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Planning Retirement Online

Family Treasures - Edition 8
                               August 2004


Purchase Miller's Price Guide 2004/2005

Family Treasures

Jill Churchill, who writes on antiques and collectables for YOURS magazine, continues her series



Cigarette Cases  

Who uses a cigarette case  (even if you haven’t given up smoking)? In, say, fifty years time, it’s not difficult to see that collectors will be fighting to get their hands on a genuine unaltered cigarette case of the early 20th century, the ‘casing’ of cigarettes by then being considered a quaint old custom


As smoking becomes more and more unacceptable, we might be tempted to throw away disused cigarette cases, and all the other paraphernalia associated with smoking.   Far better to put them in a clearly-labelled box and leave them to gain in value, for the benefit of the grandchildren. 

In the course of time, there may even be a difference in price between the early (1890-1913) cases, which were small, before the coming of filter-tips, and the post-1914 larger cases. 

Nothing but the melt-down value

Meanwhile, though, the news is not good. The silver case that someone gave father or grandfather for a 21st birthday present is rarely worth more than 20, or something like its ‘melt-down  value’ - ie the going prize per ounce of the silver. One dealer advised: ‘better to use the case to carry your business cards or your pills, dear.’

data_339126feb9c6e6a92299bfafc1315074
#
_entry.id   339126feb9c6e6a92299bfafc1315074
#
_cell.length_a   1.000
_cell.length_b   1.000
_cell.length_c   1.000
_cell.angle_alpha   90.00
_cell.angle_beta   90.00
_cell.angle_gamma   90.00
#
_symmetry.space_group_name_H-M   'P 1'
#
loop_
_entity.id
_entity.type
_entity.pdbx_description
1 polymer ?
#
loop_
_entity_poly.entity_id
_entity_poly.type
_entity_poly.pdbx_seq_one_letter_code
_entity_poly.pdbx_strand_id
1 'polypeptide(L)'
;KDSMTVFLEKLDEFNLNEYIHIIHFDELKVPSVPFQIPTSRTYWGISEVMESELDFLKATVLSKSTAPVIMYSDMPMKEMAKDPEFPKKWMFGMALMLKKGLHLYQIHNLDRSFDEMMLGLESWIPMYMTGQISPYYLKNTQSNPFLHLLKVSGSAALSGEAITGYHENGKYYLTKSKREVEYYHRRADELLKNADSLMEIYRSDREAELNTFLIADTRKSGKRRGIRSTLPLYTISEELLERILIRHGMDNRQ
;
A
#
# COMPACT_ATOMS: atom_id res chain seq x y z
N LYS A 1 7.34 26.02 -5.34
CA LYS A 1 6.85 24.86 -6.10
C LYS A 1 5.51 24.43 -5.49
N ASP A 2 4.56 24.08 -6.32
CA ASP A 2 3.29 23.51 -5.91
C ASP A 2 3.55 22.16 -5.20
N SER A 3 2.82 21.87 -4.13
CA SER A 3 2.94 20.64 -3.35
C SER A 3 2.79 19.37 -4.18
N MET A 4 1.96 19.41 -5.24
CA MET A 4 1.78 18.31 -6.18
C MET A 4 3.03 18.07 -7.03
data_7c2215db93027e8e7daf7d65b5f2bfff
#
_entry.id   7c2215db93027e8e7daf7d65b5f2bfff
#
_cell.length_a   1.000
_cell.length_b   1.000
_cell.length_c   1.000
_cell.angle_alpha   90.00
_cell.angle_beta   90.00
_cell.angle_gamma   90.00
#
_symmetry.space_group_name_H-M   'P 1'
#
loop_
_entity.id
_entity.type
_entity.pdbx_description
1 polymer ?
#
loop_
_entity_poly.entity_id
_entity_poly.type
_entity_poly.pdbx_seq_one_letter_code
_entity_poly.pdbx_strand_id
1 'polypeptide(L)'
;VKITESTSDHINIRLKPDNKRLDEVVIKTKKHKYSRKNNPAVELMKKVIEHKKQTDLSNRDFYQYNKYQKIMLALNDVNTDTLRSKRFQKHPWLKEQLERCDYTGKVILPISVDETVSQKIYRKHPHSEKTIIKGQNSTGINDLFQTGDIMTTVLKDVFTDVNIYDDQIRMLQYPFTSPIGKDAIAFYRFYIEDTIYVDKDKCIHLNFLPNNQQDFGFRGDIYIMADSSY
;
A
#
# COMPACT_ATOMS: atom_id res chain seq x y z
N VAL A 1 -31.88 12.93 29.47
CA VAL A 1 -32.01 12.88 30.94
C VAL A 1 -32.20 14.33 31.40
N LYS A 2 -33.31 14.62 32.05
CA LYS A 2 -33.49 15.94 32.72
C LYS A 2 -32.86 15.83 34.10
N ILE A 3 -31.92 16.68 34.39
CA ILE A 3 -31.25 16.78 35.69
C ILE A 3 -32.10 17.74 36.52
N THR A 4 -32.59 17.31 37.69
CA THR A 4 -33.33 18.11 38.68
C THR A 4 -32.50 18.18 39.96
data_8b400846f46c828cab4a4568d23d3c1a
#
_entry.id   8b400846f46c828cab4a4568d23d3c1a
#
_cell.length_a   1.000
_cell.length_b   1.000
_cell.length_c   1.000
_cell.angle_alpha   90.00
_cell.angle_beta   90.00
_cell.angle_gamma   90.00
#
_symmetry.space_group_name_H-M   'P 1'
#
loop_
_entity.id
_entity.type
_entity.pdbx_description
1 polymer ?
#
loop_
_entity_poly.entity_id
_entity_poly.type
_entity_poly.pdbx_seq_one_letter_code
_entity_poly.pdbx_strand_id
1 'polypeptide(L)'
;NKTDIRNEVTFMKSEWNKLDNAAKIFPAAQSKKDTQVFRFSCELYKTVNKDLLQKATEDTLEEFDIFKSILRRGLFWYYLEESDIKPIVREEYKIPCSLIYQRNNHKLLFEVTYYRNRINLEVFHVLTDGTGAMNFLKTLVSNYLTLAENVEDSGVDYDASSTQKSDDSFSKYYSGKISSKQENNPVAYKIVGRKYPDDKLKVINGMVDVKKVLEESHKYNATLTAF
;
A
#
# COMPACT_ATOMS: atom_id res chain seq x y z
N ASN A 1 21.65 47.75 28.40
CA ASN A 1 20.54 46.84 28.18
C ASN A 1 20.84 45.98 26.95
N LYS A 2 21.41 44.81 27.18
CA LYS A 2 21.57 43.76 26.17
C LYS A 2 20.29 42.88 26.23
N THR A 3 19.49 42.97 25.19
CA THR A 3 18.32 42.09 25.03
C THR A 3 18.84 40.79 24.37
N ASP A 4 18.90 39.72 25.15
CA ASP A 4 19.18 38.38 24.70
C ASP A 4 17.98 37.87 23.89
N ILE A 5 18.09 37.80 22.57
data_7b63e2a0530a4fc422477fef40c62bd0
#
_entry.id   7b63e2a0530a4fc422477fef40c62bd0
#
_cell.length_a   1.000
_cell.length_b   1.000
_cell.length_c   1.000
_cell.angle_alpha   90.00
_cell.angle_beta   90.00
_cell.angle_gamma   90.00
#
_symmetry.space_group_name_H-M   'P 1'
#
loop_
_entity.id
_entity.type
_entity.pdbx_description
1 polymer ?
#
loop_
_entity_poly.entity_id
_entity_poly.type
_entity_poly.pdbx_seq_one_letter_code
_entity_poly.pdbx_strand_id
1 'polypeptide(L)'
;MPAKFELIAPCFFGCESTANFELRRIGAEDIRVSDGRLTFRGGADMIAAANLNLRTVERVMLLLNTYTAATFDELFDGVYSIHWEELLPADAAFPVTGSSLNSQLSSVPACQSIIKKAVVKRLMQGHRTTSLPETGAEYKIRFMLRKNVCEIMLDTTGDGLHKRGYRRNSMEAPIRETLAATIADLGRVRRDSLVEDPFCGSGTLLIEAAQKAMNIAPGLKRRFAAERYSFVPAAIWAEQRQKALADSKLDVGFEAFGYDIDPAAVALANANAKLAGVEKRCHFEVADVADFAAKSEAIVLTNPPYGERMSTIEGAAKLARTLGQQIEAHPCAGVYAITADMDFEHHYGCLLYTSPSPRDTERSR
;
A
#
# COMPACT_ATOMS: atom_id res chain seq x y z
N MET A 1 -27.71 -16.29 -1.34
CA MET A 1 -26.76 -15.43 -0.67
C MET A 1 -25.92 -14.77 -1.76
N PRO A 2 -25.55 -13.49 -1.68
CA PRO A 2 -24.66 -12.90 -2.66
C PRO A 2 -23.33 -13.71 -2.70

Exceptional cases? The enamelled ones, where the metal has been fancied-up with a bright pattern or a picture. A case with a stark geometrical design in those oh-so-20s colours of orange and black and yellow might be 300-400 to a collector of Art Deco.  

Pictures that tell a different story

Cases with pictures on them can be valuable, though it depends on the picture. If grandfather was a motoring enthusiast and had an enamelled case depicting a car, now of vintage variety, it’s worth could be upwards of 450 - that was the price of one model sold at Christie’s three years ago.

And if he was, as grandma might have said, ‘a bit of a lady’s man’  ... his cigarette case might pay off as mild erotica, but only if its design carried a racy pin-up of the 1920s.  One sold at at Phillips recently  for 750.

Values are still higher if an unclothed lady hides inside a plain outer case: I’ve seen examples selling for 1,000 to 3,000 depending on the quality of the enamelling (it mustn’t be chipped) and the, er, degree of nudity.

Always give an old silver case a careful clean if it’s highly engraved or embossed and look for a hallmark. If the mark seems to be in a foreign alphabet, take it to be checked by a jeweller: it may be Russian, brought here by post-Revolution refugees and now desirable as a piece of history. 


Previous editions:

Family Treasures - 1

Family Treasures - 2

Family Treasures - 3

Family Treasures - 4

Family Treasures - 5

Family Treasures - 6

Family Treasures - 7

Family Treasures - 8

For subsequent editions - see the laterlife interest index



laterlife interest

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